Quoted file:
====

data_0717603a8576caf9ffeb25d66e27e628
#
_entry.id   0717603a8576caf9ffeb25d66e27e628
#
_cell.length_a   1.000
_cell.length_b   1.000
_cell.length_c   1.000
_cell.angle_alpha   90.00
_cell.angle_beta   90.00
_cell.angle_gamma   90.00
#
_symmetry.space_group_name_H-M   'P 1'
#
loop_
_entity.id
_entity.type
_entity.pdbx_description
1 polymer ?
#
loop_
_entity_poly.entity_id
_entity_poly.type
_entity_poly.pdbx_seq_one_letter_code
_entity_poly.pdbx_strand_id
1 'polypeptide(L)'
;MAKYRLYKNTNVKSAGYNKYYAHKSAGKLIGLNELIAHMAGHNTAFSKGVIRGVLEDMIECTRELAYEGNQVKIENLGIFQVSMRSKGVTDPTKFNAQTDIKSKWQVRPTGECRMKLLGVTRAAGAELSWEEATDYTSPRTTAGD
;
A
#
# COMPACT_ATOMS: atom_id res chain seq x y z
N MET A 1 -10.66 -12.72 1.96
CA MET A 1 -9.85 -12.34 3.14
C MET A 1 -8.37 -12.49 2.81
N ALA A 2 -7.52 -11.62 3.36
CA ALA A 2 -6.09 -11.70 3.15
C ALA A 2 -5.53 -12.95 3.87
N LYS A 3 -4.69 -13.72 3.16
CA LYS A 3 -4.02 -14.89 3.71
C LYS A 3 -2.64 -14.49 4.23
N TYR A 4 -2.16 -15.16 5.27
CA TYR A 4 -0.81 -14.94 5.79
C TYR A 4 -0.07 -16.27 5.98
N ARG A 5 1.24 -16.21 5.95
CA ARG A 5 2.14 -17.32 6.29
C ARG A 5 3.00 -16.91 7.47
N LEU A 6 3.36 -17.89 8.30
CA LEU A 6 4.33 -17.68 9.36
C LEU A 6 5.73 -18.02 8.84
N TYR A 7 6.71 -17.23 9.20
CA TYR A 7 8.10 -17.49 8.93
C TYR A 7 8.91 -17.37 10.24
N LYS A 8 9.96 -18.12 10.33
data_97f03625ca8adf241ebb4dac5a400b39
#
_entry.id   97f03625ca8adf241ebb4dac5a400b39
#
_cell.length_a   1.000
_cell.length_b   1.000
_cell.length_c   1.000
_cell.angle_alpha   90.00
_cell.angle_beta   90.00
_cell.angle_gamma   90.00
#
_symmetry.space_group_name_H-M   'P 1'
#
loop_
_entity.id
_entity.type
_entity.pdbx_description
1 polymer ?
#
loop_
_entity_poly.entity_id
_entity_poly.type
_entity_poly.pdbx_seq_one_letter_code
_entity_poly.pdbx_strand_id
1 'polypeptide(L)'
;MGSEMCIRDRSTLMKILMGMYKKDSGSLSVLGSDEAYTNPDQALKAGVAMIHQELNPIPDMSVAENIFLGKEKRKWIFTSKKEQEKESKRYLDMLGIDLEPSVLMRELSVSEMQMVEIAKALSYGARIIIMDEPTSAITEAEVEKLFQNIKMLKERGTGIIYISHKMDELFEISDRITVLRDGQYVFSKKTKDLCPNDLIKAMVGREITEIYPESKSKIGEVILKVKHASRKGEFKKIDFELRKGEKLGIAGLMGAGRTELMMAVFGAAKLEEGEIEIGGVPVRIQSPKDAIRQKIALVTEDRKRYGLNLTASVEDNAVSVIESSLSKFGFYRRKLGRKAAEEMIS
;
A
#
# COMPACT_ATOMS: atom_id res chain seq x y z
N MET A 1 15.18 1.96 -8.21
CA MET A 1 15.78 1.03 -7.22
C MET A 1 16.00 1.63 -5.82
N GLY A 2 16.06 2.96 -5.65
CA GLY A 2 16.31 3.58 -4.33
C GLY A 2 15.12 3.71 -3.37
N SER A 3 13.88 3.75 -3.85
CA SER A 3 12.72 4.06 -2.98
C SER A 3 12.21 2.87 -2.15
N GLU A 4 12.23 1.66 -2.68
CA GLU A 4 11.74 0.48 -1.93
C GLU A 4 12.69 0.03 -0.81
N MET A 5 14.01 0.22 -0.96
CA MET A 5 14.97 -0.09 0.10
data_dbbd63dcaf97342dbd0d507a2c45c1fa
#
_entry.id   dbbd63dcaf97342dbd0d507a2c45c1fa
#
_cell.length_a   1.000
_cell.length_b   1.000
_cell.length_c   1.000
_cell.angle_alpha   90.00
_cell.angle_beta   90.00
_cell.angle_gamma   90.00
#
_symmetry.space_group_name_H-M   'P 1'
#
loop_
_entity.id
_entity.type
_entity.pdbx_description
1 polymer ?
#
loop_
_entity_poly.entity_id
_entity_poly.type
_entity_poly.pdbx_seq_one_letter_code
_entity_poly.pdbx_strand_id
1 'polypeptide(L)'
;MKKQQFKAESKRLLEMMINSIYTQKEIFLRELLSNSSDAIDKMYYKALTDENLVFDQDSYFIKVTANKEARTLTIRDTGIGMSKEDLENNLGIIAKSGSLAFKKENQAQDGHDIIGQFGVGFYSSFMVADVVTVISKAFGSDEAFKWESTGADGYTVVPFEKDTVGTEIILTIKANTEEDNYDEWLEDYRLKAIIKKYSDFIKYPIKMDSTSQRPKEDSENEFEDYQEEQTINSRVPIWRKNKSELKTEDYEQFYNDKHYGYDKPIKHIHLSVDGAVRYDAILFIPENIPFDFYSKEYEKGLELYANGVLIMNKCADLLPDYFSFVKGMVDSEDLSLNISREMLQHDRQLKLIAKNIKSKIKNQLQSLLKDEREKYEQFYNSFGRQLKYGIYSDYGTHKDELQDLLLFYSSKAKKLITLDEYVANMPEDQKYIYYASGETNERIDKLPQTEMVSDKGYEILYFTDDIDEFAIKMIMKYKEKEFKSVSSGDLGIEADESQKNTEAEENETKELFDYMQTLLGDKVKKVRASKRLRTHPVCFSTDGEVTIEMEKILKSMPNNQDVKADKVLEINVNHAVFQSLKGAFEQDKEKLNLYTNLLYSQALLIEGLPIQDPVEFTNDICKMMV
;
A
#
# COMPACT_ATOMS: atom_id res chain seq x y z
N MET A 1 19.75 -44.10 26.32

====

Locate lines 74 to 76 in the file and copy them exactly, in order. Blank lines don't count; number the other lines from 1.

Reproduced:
_entity_poly.type
_entity_poly.pdbx_seq_one_letter_code
_entity_poly.pdbx_strand_id